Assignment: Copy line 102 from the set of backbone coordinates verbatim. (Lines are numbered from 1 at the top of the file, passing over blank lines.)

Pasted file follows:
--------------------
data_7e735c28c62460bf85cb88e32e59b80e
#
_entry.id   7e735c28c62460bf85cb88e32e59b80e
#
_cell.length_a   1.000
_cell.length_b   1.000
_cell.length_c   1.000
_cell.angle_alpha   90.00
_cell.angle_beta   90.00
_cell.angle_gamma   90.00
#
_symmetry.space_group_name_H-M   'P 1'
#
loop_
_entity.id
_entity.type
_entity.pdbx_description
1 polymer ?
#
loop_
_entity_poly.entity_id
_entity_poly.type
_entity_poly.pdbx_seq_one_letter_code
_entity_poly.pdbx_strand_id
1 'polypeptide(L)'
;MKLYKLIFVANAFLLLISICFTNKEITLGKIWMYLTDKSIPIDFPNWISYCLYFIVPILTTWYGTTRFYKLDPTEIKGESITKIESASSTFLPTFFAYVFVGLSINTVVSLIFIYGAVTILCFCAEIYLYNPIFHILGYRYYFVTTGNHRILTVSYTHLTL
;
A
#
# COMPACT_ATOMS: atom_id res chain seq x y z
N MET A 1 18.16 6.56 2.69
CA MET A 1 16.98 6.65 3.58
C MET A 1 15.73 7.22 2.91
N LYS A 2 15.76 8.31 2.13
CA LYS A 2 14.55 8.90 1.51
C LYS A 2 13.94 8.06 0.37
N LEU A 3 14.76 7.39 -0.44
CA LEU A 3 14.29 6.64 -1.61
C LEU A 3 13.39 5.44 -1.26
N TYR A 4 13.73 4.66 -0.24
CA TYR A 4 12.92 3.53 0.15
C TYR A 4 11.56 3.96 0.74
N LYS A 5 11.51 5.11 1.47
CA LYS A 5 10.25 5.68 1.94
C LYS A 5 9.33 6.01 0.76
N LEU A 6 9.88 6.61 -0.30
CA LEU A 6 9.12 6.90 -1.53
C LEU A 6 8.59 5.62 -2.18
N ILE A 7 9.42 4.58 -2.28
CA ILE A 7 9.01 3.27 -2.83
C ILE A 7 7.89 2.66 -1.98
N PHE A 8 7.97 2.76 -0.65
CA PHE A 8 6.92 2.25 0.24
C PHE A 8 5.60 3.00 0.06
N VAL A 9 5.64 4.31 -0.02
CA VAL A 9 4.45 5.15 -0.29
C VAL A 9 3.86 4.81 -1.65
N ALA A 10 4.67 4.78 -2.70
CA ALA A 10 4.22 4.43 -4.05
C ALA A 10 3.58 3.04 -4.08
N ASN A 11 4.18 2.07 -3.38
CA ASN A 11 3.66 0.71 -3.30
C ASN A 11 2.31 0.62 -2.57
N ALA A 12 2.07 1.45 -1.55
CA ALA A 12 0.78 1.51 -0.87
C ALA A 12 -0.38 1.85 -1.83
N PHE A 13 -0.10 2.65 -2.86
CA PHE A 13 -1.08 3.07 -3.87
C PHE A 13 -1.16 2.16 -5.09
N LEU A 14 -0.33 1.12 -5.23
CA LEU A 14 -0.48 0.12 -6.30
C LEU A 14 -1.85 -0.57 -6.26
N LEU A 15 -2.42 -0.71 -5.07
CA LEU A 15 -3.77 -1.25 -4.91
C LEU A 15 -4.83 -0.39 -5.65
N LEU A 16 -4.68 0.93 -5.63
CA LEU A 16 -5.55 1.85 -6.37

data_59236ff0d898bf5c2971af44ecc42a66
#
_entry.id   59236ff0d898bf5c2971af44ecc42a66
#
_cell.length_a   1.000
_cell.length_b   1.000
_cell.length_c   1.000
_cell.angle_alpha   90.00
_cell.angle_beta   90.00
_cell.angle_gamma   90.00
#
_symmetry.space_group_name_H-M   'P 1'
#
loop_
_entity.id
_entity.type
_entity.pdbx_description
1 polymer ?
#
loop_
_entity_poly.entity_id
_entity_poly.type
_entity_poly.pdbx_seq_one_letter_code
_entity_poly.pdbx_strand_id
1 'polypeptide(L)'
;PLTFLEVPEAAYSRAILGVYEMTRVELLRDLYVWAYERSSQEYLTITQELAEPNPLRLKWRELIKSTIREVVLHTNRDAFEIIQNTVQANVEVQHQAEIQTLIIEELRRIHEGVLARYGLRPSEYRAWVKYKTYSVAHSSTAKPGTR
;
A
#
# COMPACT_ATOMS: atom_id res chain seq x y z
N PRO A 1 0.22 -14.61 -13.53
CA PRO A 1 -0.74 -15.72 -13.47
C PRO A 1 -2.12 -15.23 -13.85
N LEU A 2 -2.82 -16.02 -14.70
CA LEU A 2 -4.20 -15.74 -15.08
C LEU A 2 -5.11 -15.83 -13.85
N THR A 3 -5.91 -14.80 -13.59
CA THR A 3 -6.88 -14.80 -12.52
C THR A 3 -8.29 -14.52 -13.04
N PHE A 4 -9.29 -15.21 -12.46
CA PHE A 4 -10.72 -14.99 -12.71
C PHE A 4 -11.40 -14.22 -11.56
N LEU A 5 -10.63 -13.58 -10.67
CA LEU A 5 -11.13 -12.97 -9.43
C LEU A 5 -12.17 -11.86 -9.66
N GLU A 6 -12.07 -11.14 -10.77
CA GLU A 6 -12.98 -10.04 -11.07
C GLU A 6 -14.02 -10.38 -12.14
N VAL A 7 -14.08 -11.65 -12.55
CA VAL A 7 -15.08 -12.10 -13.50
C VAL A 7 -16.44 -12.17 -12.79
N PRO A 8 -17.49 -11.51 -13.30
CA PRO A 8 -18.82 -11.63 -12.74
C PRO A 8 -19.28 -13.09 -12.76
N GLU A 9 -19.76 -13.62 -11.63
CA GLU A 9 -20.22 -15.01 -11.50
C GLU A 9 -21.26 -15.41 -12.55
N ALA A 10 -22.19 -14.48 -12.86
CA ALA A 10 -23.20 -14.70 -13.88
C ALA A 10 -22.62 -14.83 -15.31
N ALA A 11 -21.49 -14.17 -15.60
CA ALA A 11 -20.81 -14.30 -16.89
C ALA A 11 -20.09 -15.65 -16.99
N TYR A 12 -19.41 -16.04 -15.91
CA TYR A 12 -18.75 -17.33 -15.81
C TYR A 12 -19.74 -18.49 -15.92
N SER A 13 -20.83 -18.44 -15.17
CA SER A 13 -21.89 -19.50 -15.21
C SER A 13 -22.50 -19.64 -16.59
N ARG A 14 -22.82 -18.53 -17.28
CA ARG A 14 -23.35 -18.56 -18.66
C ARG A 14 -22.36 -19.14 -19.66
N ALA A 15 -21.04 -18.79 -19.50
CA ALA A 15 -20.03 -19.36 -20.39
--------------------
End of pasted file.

1 'polypeptide(L)'